Using a good Calligraphy brush in Procreate is definitely going to help your work, but one brush that needs to be accurate to get the desired result is your guidelines brush. The proportions of the x-height and degree of angle are essential components of a specific style.
Whether you’re a beginner or a seasoned artist, the use of guidelines give you a solid foundation to build on. They help keep consistency in letter size and slant which significantly improves your Calligraphy.
You could import guidelines as image files, but by setting these up as brushes in Procreate, you can easily access them straight from your brush palette! This saves you time (as well as file size) without the need to tediously import images when creating a new piece. It also allows you to reduce the opacity, increase or decrease the number of guide bars (by adjusting your brush size), and easily change colour for better visibility.
Next to calligraphy brushes, these are my go-to tools and in this tutorial I’m going to show you how to make your own! By the end, we’ll have a 55 degree angle guideline Brush perfect for Copperplate Calligraphy. You can also apply the same method to create other angled brushes.
See the video below for a demo of the guidelines brush we’ll be making.
Music Credits – Title: Yellow Taxi under a Blue Sky Author: MindsEye Source: http://freemusicarchive.org/music/MindsEye/Yellow_Taxi/MindsEye_-_Yellow_Taxi_under_a_Blue_Sky License: http://creativecommons.org/licenses/by-sa/4.0/ Royalty Free Music found @ https://starfrosch.com
The X-Height Size and Angle
Before you start creating your custom brush, decide on the style it is intended for. As mentioned, different styles have different letter proportions and angles. For instance, Brush Script has a taller x-height than Copperplate.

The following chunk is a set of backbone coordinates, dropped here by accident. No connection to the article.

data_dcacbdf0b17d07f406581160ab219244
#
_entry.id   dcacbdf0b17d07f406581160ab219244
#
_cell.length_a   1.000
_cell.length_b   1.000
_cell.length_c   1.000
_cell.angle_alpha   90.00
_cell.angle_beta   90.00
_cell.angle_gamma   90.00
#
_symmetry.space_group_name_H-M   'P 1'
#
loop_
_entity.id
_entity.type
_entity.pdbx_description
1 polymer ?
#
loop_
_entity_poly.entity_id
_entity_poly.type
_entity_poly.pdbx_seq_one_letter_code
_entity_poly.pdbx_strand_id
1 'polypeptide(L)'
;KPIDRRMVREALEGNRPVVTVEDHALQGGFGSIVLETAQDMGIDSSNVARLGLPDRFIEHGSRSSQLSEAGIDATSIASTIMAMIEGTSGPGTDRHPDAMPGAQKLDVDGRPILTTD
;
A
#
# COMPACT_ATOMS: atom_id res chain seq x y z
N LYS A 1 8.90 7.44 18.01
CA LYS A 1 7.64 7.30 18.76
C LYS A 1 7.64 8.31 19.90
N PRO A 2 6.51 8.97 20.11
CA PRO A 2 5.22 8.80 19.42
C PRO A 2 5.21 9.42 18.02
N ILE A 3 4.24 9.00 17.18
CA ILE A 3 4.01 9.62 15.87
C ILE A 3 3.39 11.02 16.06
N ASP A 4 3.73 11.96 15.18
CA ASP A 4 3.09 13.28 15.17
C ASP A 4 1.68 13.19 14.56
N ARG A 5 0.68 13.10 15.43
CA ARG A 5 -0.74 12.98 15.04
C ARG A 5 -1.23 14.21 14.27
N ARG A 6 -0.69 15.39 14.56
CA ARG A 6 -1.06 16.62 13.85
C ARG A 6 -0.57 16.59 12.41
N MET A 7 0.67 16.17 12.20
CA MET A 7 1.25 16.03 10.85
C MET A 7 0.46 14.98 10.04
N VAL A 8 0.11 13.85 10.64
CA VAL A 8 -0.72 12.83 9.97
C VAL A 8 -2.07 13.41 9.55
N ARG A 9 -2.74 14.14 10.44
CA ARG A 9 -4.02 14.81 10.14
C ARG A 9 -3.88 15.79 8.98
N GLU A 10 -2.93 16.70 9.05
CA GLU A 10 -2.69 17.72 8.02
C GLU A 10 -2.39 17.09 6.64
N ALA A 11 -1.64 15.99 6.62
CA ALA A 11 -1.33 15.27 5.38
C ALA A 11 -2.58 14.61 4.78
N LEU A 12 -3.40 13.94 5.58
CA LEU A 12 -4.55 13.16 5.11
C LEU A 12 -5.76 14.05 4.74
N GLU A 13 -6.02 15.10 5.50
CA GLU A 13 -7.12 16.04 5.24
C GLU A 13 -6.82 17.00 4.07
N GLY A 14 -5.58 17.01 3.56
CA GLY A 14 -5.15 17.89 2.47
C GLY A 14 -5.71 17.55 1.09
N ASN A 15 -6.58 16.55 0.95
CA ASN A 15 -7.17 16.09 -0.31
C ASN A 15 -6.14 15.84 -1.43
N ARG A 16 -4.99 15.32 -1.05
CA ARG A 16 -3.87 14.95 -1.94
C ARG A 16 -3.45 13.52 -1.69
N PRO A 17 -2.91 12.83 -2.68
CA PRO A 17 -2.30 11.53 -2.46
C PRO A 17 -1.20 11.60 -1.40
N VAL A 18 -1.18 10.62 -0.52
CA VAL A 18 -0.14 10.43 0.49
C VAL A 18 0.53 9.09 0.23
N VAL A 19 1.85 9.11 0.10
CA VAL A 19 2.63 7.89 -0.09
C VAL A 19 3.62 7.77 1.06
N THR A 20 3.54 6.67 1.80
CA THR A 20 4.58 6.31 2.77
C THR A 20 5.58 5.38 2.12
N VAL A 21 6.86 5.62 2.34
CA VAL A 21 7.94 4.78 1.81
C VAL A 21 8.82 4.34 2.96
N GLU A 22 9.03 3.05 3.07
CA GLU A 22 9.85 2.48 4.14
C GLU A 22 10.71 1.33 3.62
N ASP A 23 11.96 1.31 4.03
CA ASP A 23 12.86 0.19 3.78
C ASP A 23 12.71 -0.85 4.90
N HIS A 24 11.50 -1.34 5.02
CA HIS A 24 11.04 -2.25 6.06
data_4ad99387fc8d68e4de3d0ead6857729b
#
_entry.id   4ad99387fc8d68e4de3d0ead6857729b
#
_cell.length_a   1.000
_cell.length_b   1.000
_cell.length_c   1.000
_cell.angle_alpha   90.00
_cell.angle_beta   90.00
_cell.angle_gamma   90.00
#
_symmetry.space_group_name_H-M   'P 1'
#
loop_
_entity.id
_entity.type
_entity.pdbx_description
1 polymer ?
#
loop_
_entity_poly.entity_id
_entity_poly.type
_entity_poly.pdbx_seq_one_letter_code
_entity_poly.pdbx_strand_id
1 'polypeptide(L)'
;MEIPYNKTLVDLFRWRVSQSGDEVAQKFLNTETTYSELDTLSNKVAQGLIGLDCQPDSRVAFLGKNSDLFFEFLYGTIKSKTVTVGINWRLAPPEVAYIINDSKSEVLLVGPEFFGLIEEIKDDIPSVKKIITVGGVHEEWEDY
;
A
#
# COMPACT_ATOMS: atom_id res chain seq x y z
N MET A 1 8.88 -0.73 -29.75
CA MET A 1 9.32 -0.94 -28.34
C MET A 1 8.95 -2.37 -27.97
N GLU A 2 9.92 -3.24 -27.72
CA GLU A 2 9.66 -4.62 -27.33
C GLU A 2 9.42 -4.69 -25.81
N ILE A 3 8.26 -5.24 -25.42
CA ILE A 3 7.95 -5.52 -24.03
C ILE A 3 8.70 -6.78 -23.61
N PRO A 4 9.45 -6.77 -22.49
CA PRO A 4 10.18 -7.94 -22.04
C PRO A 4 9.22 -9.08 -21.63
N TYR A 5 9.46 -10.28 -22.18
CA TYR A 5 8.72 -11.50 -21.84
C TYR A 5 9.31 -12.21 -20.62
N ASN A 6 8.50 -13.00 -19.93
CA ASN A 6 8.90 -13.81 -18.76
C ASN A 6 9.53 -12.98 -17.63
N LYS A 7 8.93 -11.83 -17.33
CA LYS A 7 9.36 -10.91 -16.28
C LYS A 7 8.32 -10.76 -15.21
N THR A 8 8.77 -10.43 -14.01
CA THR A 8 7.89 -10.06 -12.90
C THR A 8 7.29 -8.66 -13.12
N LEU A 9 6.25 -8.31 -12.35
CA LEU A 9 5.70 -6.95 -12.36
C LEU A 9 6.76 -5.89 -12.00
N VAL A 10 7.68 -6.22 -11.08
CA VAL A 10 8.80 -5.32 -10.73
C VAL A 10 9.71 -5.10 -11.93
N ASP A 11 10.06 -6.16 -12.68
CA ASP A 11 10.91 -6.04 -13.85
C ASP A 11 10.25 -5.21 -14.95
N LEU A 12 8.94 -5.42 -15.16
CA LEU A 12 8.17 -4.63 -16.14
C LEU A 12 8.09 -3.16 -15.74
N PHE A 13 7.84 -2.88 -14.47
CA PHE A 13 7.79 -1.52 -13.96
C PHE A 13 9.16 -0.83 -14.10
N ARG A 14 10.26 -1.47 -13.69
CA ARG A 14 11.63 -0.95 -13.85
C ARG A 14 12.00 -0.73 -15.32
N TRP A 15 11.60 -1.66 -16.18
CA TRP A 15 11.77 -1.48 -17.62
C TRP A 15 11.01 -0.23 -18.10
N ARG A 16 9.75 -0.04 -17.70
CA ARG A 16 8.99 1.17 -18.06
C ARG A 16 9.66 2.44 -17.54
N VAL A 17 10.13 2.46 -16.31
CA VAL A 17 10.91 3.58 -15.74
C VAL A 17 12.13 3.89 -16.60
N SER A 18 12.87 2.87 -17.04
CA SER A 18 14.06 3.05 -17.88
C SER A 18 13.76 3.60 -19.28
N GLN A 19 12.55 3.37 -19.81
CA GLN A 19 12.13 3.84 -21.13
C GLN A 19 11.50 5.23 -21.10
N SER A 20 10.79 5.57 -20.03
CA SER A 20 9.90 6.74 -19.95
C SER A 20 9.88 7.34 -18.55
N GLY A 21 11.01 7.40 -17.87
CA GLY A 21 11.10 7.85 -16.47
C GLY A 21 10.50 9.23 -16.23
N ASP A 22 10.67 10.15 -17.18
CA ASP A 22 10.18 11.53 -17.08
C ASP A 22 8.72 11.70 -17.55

The image below shows the Copperplate proportions for the ascender, x-height and descender space, which has a ratio of 3 / 2 / 3.
What You Will Need
To follow along, you’ll need access to a computer and a graphics programme. I’ll be using Adobe Photoshop (they offer a free 30 day trial), but you could do the same in other applications. You just need something you can create a horizontal and vertical lined grid and export the image with a transparent background.
You’ll also want to have your iPad and Procreate nearby. We’ll be moving to that for the second half of the tutorial.
Step 1 – Create a New Document
Open Photoshop and create a new document. You’ll see a dialogue box where you can specify the canvas size and color mode. Set both the width and height to 400 pixels and choose RGB color.
The contents of this image will be the pattern your brush paints, so we want it to repeat seamlessly both horizontally and vertically.
Important note : make sure you use a square dimension (with the same width and height) for your canvas size. When I first attempted this, I had a different width and height ie. 350 x 370px. Procreate automatically stretches the image to fit a perfect square which will warp angle! We don’t want that to happen, so make sure it’s a square.
Step 2 – Draw your Horizontal Guidelines
Next, we want to draw the horizontal guidelines. The spacing between these lines will depend on what Calligraphy style you are working with. For Copperplate there is more space above and below the lowercase letters area.
Select your line tool and set the ‘weight’ to 3px. Choose a bright colour so you can see your lines clearly (we will change this to white later). Starting at the bottom of the canvas, draw your descender line. By holding down the shift key as you drag out your line shape, you’ll get a perfectly straight line. Make sure your line extends right to the canvas edge and there is no white space either side.
Now draw the remaining horizontal markers ie. your baseline, x-height and ascender lines (with the 3/2/3 ratio). If you are using the same file dimensions (400px x 400px), the ratio works out at around 117px for the bottom space, 74 pixels for the mid space and 117 pixels for the top.
You’ll notice we’ve left a gap after the ascender line. This is so the brush will leave some space between each row helping to see where one row starts and another begins.
Step 3 – Draw Your Diagonal Lines